Whose Voices?

There seems to be a bit of a theme these days of nondisabled people writing about the disabled people in their lives for the mainstream media. We had Sue Blackmore writing about her daughter Emily, who has anorexia, and Anne Miller writing about her husband, Michael Davoli, for example, and I’m sure there were countless other instances in the news in the last week or so, it’s just that these two jumped out at me.

This is a consistent and troubling theme in media discussions about disability. Anna touched upon this in ‘Making ‘Invisible Women’ even more invisible‘ recently as well, discussing an opinion editorial written for international women’s day by a nondisabled man talking about women with disabilities.

For nondisabled readers, I’m sure it’s very comforting to read about disability from the perspective of other nondisabled people. It’s a familiar zone. Common ground. But for readers with disabilities, it’s a repeat of the tired old story we’ve been hearing for years; people talk about us but they do not talk with us and we are not allowed to have our own voices.

These personal essays are framed as providing insight about living with disability, but really they are about what it is like to be a nondisabled person in a relationship with someone with a disability. Which is certainly a point of view which may be worth hearing at times, except that right now, it’s the dominant narrative. In the media, it’s not that hard to find examples of pieces by nondisabled people writing about living with people with disabilities. It is hard to find writing by disabled people discussing what it’s like to live with nondisabled people, and it’s hard to find people with disabilities writing about themselves and their own experiences.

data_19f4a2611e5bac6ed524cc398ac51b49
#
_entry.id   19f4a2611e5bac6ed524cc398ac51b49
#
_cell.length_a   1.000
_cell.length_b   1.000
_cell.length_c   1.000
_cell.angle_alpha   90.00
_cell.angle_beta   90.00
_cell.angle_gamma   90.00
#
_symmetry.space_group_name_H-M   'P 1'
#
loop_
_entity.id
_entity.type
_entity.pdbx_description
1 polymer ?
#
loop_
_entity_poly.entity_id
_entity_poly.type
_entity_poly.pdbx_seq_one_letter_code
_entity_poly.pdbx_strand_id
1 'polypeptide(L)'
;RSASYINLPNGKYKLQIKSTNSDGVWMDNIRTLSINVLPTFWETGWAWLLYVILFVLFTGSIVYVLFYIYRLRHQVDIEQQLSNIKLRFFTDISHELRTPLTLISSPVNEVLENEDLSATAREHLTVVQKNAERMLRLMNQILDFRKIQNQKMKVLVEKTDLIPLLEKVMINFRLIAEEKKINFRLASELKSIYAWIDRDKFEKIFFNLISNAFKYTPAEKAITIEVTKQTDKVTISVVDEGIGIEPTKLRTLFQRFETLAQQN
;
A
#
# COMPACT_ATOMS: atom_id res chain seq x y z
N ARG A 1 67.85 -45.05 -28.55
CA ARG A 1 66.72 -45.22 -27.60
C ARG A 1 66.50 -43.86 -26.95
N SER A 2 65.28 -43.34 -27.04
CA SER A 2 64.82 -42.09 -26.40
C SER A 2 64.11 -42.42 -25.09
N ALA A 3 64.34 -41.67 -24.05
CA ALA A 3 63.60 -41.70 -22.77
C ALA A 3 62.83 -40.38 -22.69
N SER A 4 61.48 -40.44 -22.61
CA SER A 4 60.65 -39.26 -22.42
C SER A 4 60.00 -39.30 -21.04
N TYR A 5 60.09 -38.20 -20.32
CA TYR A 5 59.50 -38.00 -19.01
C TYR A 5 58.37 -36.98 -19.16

In fact, it’s rather dehumanizing to reduce people to their disabilities, which is basically what these articles do. These articles are a reminder to reader that disabled persons are the other and that we are so peculiar and alien that we can only be written about. We cannot have our own voices; we cannot speak for ourselves, we cannot discuss our own experiences, we cannot push back against narratives which stick us in boxes and hide us away.

In Miller’s piece, she says ‘Such is life with Tourette’s Syndrome.’ Not ‘such is life with my husband, who has Tourette’s Syndrome,’ or even just ‘such is life with my husband.’ And she uses her personal experiences with her husband as a springboard to position herself as an authority on Tourette’s, just as many other nondisabled ‘advocates’ use their family members as tools to suggest that they know what it’s like and thus should be provided with platforms to speak from. After all, it’s not like people with disabilities could self advocate, right? It’s a good thing we have those nondisabled folks around to speak for us.